What Does Apartheid Mean?
What Does Apartheid Mean? What was it in history? Apartheid was the official doctrine of the South African government, and the ruling National Party (NP), between 1948 and 1991. Meaning ‘separateness’, it was in practice nothing more than an excuse for domination by the white minority population of blacks and “coloured” people. The word “coloured” or minorities is used in the South African legal sense as someone who cannot be classified as black, howsoever, is not ‘purely’ white.
Pass laws. In South Africa, pass laws were a form of internal passport system designed to segregrate the population, manage urbanization, and allocate migrant labour.
Apartheid consisted of a set of legal inequalities. Non-whites were restricted in the areas in which they could live, and had to carry ‘passbooks’ or passports to prove they were entitled to enter white areas for purposes of work or whatever; this central element of apartheid was officially removed in 1986, when a uniform identity document for all races was introduced.
Similar to the United States of America, most publicly and privately provided facilities, from schools and transport to bathing beaches and public toilets, were racially segregated. There was, until 1985, a legal ban on marriage, and indeed extra-marital sexual intercourse, between members of different races. Just like in the United States of America, blacks and minorities were not allowed to vote in national elections, so that there was absolutely no peaceful political route through which they could work to end apartheid. This naturally encouraged political activists into illegal channels, particularly the African National Congress (ANC) which was banned in the wake of demonstrations against the ‘pass laws’ in 1960, and remained so until 1990.
a memeber of a small independent group taking part in irregular fighting, typically against larger regular forces; referring to actions or activities performed in an impromptu way, often without authorization.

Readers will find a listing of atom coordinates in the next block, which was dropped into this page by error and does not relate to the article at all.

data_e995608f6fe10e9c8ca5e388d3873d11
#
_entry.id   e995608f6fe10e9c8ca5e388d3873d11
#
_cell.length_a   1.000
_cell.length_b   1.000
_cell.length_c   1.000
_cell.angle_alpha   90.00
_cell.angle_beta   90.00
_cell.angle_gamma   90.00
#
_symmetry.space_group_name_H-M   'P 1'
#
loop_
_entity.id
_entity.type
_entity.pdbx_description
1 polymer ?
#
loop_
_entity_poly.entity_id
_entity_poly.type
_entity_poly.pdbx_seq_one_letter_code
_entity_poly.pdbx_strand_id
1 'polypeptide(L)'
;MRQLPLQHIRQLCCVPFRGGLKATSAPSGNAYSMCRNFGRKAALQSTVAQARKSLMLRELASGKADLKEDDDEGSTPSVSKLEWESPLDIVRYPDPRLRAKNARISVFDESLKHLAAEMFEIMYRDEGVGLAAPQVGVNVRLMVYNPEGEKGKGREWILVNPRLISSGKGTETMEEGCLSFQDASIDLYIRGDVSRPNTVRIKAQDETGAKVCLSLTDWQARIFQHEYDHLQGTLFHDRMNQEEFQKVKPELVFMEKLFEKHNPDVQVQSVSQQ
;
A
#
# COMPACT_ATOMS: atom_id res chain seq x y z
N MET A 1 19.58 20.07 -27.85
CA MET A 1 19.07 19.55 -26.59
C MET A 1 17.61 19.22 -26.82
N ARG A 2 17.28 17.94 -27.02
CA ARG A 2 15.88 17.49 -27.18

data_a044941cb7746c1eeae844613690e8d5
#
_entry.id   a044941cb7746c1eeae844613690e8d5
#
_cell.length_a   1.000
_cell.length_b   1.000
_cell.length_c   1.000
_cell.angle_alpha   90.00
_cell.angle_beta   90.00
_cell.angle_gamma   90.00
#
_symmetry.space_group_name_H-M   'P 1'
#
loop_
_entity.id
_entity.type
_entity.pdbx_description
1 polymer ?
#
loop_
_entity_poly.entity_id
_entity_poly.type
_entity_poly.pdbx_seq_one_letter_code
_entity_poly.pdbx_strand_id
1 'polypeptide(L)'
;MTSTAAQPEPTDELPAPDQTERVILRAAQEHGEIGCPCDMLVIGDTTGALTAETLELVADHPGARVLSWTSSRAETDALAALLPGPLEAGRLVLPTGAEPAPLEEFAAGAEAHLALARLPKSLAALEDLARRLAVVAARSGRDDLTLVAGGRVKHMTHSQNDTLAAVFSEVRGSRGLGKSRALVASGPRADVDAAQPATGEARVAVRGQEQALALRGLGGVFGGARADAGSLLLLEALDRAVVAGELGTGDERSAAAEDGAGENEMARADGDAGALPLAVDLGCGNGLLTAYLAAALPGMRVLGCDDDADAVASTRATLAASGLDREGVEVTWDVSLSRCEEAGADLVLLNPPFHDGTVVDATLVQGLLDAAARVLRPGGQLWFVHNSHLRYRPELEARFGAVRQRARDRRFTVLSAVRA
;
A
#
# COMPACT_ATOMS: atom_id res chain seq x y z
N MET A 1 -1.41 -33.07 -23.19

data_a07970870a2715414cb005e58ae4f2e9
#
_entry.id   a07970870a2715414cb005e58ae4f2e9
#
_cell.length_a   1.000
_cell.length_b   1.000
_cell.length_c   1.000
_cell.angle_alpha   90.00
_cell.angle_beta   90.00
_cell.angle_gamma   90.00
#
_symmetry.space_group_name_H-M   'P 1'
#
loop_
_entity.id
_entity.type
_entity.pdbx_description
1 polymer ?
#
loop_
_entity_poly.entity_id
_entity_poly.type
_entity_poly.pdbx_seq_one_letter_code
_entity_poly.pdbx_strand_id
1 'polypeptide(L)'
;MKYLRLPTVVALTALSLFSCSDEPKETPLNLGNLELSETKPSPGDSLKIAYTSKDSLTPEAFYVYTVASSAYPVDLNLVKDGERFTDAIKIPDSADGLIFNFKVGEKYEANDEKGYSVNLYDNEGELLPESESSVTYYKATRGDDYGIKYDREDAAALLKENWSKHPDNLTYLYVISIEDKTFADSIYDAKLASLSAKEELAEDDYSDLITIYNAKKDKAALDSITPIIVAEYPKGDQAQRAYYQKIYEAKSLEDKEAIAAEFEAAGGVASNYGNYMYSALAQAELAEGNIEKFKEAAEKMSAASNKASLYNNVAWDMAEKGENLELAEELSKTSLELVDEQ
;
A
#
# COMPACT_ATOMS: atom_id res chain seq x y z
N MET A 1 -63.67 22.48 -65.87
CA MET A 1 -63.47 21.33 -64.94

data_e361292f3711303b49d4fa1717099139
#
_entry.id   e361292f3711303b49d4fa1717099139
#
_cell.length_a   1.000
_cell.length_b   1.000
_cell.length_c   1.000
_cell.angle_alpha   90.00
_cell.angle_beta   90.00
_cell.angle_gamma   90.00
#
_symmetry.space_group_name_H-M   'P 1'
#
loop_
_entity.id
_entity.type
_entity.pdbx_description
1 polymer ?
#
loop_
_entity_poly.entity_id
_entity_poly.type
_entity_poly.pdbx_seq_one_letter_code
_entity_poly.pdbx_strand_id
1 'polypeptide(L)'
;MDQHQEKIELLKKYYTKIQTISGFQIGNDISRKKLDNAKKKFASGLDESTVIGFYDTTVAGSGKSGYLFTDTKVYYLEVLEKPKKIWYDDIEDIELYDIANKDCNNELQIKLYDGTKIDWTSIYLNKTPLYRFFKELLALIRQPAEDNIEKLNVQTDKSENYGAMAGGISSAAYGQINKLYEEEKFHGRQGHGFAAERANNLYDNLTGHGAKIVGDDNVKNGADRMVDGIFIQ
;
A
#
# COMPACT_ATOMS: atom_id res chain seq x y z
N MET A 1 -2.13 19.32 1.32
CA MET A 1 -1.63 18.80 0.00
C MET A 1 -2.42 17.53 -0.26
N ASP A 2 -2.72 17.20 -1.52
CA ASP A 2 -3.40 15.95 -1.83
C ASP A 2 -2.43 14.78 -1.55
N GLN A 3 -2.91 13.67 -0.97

In 1961 the ANC established a military wing, the guerrilla movement Umkhonto we Sizwe (Spear of the Nation). As was inevitable in such circumstances, a whole set of other inequalities were perpetuated by apartheid even if they were not legally enshrined, so that on all indicators—income, job opportunities, poverty rates, health statistics, educational opportunities and attainment—the black, and to a lesser extent, other minority populations were deeply exploited.
After defying world opinion, and some economic pressure, throughout the 1970s and 1980s, the NP government accepted the inevitability of change and began to remove the structures of apartheid. The formal legal expression of apartheid was abolished by 1991, and by 1993 multi-party negotiations on constitutional reform had been completed, with the first non-racial elections following in 1994. The NP participated in coalition governments until 1996, since when government membership has reflected the overwhelming black majority among the electorate. It will be several decades, however, before the accrued effects of inequality and racial discrimination evaporate.